By Terfa Hemen, Programme Officer, Governance, Christian Aid Nigeria
The journey to Fagachi Sabuwa, a small, interior and hard-to-reach village in Soba Local Government Area of Kaduna state was long and difficult, taking over an hour to drive through the dusty and bumpy road once the vehicle turned off from the main expressway.
Visiting the community for the first time in December 2016, it was obvious that the seemingly lack of government presence in this rural community was contributing significantly to the evident state of poverty. Made up mainly of farmers, hunters and petty traders, the community produces water melons, peppers and tomatoes, most of which they are unable to sell or store properly, leading to a loss of potential resources for the community. Clearly, the provision of an access road to the community would help its inhabitants to rise out of and break the cycle of poverty, as they would have access to increased amount of resources.
Children who should have been in school were either going to the farm or returning, while others were playing in the sand their bodies completely white from the dry dust of the harmattan, another evidence of the lack of basic public services such as schools that could contribute to pulling the community out of poverty. Investigating a bit further, the Voice to the People team discovered a tiny room lacking adequate ventilation that normally should not take more than 10 people. To our amazement, we were told that about 30-50 pupils ranging from primary one to three all take classes together in the small mud room. Even more surprisingly, that room serves as the only classroom for children from neighboring communities as well. On the other side was the village school which was in a dilapidated state, the roof completely blown off, and most parts of the building destroyed by weather and other natural factors due to years of neglect with grass covering the entire building.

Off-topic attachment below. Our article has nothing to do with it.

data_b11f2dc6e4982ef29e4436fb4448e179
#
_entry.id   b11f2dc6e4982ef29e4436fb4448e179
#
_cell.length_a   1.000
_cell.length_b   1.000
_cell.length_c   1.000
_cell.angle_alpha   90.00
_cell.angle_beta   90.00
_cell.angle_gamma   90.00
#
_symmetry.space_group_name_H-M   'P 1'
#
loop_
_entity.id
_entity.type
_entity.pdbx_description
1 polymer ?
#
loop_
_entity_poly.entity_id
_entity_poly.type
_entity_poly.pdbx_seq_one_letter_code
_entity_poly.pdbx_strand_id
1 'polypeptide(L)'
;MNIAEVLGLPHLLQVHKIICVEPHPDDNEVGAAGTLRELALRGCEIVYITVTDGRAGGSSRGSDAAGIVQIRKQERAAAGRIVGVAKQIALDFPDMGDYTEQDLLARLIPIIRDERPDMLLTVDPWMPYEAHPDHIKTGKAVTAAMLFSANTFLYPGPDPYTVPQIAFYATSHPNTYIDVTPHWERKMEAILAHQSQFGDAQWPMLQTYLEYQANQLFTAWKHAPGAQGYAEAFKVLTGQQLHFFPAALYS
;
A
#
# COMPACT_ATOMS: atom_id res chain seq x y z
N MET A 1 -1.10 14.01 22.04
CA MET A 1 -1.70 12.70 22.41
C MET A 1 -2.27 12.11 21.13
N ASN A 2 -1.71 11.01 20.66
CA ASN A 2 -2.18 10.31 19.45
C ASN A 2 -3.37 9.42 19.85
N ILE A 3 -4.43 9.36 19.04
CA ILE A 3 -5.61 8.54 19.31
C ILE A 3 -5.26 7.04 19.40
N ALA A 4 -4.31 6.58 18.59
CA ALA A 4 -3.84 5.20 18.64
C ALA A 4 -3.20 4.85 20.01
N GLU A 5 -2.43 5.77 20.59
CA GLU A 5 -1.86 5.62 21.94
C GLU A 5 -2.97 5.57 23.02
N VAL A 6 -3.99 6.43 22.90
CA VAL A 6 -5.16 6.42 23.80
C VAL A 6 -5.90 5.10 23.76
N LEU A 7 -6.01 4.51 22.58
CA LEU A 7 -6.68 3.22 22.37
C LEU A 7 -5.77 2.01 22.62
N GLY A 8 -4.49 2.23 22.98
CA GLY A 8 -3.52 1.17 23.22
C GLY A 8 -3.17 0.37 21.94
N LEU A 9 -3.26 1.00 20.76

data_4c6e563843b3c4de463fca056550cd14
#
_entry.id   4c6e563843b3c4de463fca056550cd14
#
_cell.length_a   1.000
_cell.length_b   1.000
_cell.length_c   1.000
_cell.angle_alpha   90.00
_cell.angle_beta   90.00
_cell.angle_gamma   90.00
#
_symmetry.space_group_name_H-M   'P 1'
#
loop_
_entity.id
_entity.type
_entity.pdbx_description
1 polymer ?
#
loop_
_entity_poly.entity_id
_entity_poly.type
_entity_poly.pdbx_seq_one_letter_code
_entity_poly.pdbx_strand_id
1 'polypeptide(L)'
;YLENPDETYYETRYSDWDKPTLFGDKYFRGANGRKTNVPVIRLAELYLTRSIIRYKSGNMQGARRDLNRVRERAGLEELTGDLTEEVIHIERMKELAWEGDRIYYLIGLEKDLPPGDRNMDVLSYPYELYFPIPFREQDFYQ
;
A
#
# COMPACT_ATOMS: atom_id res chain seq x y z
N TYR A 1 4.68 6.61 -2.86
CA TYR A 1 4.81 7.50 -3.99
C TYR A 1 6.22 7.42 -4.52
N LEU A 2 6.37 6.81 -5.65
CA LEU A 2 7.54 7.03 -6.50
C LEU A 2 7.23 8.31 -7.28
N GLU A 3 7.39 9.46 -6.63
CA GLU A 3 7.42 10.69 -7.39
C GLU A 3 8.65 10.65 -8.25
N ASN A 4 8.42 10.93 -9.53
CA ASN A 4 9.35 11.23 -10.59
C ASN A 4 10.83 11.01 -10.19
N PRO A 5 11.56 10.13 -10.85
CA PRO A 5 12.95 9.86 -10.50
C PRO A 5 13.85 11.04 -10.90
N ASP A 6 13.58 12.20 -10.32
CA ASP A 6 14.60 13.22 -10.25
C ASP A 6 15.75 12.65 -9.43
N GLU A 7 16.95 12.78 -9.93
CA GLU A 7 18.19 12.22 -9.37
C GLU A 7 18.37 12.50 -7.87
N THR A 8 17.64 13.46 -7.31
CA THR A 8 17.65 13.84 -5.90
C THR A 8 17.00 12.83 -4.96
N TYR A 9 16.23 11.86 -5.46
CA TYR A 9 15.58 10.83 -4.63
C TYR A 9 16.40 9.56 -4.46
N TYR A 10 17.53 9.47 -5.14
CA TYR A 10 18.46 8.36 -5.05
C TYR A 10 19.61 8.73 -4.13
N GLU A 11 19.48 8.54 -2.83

The brief survey of the community clearly demonstrated the need for accountable governance and citizen-state dialogue for the purpose of development, given that according to the residents of the community, they only interacted with their government during election periods. To continue to live in this state without access to basic public services and infrastructure would be to continually keep the cycle of poverty spinning for the inhabitants of Fagachi and their future generations.
It is therefore significant that the Voice to the People project through its mobilisation and capacity building activities is bringing community members together to talk about community issues, and start a dialogue about the community driving development. Such dialogues represent the first step in community-driven development as lessons from the successful implementation of V2P in Anambra have shown. The platforms for dialogue in Fagachi have not excluded any group within the community, as both men and women had the opportunity to be vocal about expressing their development needs.
‘We are interested in education some demanded. Our young children are not even going to school, what future do they have?’ one of the women said.
‘We lack everything, no good water to drink; look there is no school here for our kids, no hospital for the women. Our youths have no jobs; our community is among the poorest you can find anywhere,’ said one of the men of Fagachi Sabuwa.
Fagachi Sabuwa reflects the sad reality of most of rural Nigeria. The lack of infrastructure, the level of poverty is heart breaking. In the community, the women we saw the desire for an improvement in their livelihoods and that of their children. The eagerness to participate and contribute in the decision making processes over issues that affect was reflected in the vehemence with which they contributed sitting in the scorching sun for the entire period of the first meeting we had in December 2016.
Driving away from the village, we felt a deep sense of satisfaction to have gotten the buy in of the community to actively participate in the V2P activities. The project has since then worked with the community to develop a charter of demand in a participatory manner which has been presented to members of the government. The project is also building the capacity of the community members to advocate and engage successfully for their needs to be met as it was achieved in Anambra state.